HARKER HEIGHTS, Texas -- While the nation showed its appreciation of its military on Veteran's Day, one man was especially thankful for a trio of Army medical professionals who saved his mother's life the day before.
Capt. Jason Ausman, emergency medicine medical resident at Carl R. Darnall Army Medical Center; 2nd Lt. Donald Rees, fourth-year student at Uniformed Services University of Health Sciences, Bethesda, Maryland; and Laura Hampton, Carl R. Darnall Army Medical Center ER nurse, were eating breakfast at Cracker Barrel in Harker Heights on Friday Nov. 10 when they heard a frantic shout for a doctor.
Lance Boucher's mother Anita had suddenly slumped over unresponsive. Boucher told reporters afterwards that he could see in her face that his mother was gone.
The three Army personnel reacted immediately.
"She was very pale and not breathing at all. I couldn't find a pulse," Ausman said. "We started doing CPR and chest compressions. Laura came over to assist, starting a timer for us. It was hard to gauge the time, but sometime during the middle of the chest compressions she opened her eyes and started breathing."
Hampton talked to the Bouchers about Anita's health history, trying to get a sense of what led up to the moment. Lance told them that Anita, 64, has had historically good health and had no known heart conditions. She works 16 hour days -- seven days a week, cleaning houses.
Minutes later, emergency medical services came to take Anita to the Intensive Care Unit at Seton Medical Center. Anita is currently at home recuperating.
"I am so grateful to those Soldiers. They were there within milliseconds and knew exactly what to do. They saved my mother's life," Lance said. "Talk about right place, right time. That's exactly why I like living here. This is just one example of how the Soldiers are an asset to the community. Just knowing that they're around makes me feel safer. In addition to the doctors and nurses who are trained professionals, all Soldiers are trained in life saving techniques. And taking care of people is innate to Soldiers. You can't ask for better neighbors."
While saving a life was not on their menu for breakfast, Ausman, Rees and Hampton took it in stride.
"I think my military training prepared me for situations like this. I just completed a mass casualty culminating exercise which challenged my abilities to triage casualties quickly, make life or death decisions, all under austere conditions," Rees said, adding that while this was his first life or death situation with a live person, it felt fluid to him.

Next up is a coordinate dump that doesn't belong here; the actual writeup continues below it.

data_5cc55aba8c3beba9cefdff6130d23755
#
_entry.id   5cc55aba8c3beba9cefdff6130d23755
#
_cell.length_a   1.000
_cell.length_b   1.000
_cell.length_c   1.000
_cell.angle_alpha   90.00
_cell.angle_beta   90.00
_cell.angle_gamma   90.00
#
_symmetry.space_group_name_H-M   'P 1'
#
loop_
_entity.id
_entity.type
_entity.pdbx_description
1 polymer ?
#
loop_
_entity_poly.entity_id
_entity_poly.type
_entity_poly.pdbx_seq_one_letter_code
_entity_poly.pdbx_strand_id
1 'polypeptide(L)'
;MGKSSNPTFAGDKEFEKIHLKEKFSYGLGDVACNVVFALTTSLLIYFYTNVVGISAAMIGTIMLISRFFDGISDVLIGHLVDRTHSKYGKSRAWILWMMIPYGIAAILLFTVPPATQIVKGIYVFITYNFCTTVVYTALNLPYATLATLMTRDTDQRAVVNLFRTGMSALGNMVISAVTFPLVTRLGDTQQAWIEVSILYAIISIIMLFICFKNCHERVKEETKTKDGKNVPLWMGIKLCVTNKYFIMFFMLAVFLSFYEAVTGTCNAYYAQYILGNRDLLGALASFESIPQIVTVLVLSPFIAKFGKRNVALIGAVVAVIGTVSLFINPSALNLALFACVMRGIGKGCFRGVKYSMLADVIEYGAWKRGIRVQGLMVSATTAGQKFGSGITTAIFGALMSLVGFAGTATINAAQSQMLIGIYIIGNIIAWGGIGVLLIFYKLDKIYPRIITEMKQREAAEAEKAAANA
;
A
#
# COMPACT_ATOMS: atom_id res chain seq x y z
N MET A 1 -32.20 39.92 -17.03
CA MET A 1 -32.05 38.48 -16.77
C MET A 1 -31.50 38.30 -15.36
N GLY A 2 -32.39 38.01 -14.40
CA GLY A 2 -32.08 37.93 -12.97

The first in his family to enter the military and a medical career, Rees plans to become a pediatrician. He chose the military because of the diverse nature and global experiences of Army medicine.
Ausman agreed with his friend and said he believes the training and experiences in military medicine puts him a bit ahead of his non-military peers.
"You have to be able to assess and react without hesitancy in any emergency situation. We will be faced with difficult situations in the roughest environment and will have to rely on our instincts and leadership skills. The military does an excellent job of developing leaders," Ausman added.
Ausman, also the first in his family to enter the military and a medical career, wanted to be a doctor all his life and worked as a paramedic for several years before deciding to go to medical school. He chose the Army also because of the many facets of military medicine.
"It's my way to give back to my country. I'm honored to serve and to take care of the Soldiers and their families entrusted to my care," Ausman said.
Hampton's dedication to Army medicine grew out of her prior military service with U.S. Army Forces Command as a Nuclear Biological Chemical Reconnaissance Specialist. She deployed to Iraq twice, first with Fort Hood's 2nd Brigade Combat Team, 1st Cavalry Division and then again with 1st Armored Brigade Combat Team, 3rd Infantry Division, Fort Stewart, Georgia. She feels those experiences helped prepare her for the grueling world of emergency medicine and how to react to the unexpected.
"During my first deployment to Baghdad, I was the lead vehicle driver for my battalion commander's personal security detail team. Once an Iraqi army patrol near us was hit by an IED and I helped render medical care to wounded Iraqi army and police personnel," Hampton said. "I always had a passion for helping people so when I got out of the Army, I decided to go to nursing school."
And while she no longer works in a combat zone, she said she thrives under the pressure of working in the ER. "It's fast-paced, and you never know what you will face during the day," she added. "You really have to be ready for anything."